Breaking the Bathroom Barrier: A Civil-Rights Imperative?
As Christians, we should all agree that it is wrong to discriminate.
Whoa, wait a minute. Let’s back up a second and qualify that: We should all agree that it’s wrong to discriminate according to the term’s second dictionary definition: “To make distinctions on the basis of class or category without regard to individual merit; show preference or prejudice.” None of us wants to be perceived as being prejudiced, right? (On the other hand, we can all agree that there is nothing wrong whatsoever with discriminating according to the first dictionary definition: “To make a clear distinction; distinguish.” Every conscious person on the planet does this every single day.)
For those Catholics who find this assertion dubious, recall that the Catechism says, “Every form of social or cultural discrimination in fundamental personal rights on the grounds of sex, race, color, social conditions, language, or religion must be curbed and eradicated as incompatible with God’s design” (no. 1935). This comes on the heels of a passage that reads, “All men have the same nature and the same origin…all therefore enjoy equal dignity” (no. 1934).
Does this mean that Catholics must lend their support to the laws being passed around the nation, including at the federal level, that prohibit discrimination based on sexual orientation and gender identity? That’s what Michael G. Lawler and Todd A. Salzman, professors in the theology department at Creighton University, a Jesuit institution of higher learning in Omaha, Nebraska, assert in an article in the National Catholic Reporter (“Nondiscrimination laws merit church support,” Apr. 22).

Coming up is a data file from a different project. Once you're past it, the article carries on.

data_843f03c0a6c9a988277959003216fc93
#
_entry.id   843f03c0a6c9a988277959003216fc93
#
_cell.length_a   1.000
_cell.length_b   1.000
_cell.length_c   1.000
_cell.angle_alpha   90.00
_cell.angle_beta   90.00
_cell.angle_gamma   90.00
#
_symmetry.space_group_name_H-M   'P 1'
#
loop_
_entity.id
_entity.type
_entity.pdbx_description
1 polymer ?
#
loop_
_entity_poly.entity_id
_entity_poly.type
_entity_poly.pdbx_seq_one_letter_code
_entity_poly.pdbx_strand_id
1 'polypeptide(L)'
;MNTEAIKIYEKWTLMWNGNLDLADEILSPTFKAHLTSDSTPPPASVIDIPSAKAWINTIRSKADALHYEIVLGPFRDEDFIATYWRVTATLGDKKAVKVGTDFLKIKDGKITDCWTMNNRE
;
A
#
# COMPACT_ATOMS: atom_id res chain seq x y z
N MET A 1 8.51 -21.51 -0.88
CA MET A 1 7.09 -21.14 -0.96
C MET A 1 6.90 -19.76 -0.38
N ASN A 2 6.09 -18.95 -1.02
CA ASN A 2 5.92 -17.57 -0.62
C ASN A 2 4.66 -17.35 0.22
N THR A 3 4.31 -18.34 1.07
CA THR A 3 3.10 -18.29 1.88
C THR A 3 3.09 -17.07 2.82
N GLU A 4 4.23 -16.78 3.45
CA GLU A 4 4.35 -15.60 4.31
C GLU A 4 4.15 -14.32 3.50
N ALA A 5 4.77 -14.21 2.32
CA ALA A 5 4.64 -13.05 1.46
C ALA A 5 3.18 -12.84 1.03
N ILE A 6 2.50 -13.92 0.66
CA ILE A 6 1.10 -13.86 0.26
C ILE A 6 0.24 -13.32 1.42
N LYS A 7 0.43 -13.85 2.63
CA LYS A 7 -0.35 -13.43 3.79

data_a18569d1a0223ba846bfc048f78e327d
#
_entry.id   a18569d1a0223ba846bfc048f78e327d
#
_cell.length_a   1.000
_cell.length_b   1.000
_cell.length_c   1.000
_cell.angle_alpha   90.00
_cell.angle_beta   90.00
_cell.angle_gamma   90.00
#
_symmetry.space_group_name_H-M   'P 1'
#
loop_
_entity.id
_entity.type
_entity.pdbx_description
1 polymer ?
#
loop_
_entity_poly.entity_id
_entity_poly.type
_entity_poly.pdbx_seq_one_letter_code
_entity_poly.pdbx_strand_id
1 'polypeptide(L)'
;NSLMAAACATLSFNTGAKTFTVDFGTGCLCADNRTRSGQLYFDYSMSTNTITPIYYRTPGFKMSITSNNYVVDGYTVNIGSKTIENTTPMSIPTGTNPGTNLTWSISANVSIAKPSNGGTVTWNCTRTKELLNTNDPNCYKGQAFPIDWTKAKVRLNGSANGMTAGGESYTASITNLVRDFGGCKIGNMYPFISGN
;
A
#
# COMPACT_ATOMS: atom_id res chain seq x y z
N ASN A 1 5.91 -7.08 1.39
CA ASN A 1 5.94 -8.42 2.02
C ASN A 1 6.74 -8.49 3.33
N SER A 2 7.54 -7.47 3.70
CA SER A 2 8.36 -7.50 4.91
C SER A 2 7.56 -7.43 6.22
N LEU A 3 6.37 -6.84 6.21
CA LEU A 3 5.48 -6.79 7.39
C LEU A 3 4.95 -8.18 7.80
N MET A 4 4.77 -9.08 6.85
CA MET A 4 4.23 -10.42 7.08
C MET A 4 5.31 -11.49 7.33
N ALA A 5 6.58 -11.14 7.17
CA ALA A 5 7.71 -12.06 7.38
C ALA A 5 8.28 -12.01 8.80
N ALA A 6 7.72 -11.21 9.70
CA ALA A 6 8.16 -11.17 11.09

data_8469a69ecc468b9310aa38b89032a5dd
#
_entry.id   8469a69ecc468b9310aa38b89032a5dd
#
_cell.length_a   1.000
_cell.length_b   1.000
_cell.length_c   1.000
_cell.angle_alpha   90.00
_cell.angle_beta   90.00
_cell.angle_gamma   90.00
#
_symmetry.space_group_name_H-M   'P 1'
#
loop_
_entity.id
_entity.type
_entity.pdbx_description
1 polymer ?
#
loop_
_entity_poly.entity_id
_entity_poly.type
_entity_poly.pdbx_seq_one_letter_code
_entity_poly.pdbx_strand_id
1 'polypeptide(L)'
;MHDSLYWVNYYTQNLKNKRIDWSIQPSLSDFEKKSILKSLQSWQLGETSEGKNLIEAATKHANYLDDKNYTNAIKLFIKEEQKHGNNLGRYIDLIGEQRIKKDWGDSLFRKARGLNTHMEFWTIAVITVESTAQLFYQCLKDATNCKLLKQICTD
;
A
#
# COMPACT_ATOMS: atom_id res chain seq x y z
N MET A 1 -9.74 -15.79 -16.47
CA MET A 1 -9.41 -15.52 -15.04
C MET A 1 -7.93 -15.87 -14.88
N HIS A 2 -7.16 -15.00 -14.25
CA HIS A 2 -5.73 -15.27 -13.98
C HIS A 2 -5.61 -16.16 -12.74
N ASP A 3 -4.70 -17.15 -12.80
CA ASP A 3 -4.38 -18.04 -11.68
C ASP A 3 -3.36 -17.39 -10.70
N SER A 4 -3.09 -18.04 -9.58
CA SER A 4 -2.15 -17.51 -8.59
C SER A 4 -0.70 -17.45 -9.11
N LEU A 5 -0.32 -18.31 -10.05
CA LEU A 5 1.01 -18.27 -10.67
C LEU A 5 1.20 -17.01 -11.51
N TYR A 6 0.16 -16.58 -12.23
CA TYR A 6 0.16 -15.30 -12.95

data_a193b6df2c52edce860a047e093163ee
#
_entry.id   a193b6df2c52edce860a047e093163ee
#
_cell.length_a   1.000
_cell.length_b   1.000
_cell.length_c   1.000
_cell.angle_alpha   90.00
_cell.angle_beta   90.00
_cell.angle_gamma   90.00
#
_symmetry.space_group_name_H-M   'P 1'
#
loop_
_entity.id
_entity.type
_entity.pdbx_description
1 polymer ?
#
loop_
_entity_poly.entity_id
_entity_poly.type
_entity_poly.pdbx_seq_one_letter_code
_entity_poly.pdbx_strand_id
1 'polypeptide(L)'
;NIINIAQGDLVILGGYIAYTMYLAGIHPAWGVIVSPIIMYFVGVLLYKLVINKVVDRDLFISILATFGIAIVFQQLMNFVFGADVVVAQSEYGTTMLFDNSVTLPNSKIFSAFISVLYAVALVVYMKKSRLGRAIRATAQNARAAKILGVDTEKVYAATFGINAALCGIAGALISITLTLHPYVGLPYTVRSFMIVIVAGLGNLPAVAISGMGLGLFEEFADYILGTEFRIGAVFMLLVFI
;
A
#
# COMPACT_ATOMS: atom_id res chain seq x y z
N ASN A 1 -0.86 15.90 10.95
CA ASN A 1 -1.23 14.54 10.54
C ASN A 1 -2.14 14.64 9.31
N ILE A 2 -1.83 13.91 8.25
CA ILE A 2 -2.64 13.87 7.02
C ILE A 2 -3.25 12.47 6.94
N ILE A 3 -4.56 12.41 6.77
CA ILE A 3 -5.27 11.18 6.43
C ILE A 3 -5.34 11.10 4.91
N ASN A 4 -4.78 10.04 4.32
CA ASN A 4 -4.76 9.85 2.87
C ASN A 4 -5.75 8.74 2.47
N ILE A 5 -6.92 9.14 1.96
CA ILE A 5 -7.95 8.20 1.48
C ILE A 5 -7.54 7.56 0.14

According to the American Civil Liberties Union, eighteen states, the District of Columbia, and over two hundred cities and counties have passed laws that ban discrimination based on gender identity. Catholic opposition to such legislation, Lawler and Salzman claim, is a violation of “human dignity,” which the Catechism says we should all enjoy, and promotes “unjust discrimination,” which the Catechism says must be eradicated. More than that, Lawler and Salzman add, “legislation protecting LGBT people from discrimination is a civil rights imperative that the Catholic Church is obligated to support” (italics added). Seems fairly cut and dried, doesn’t it?
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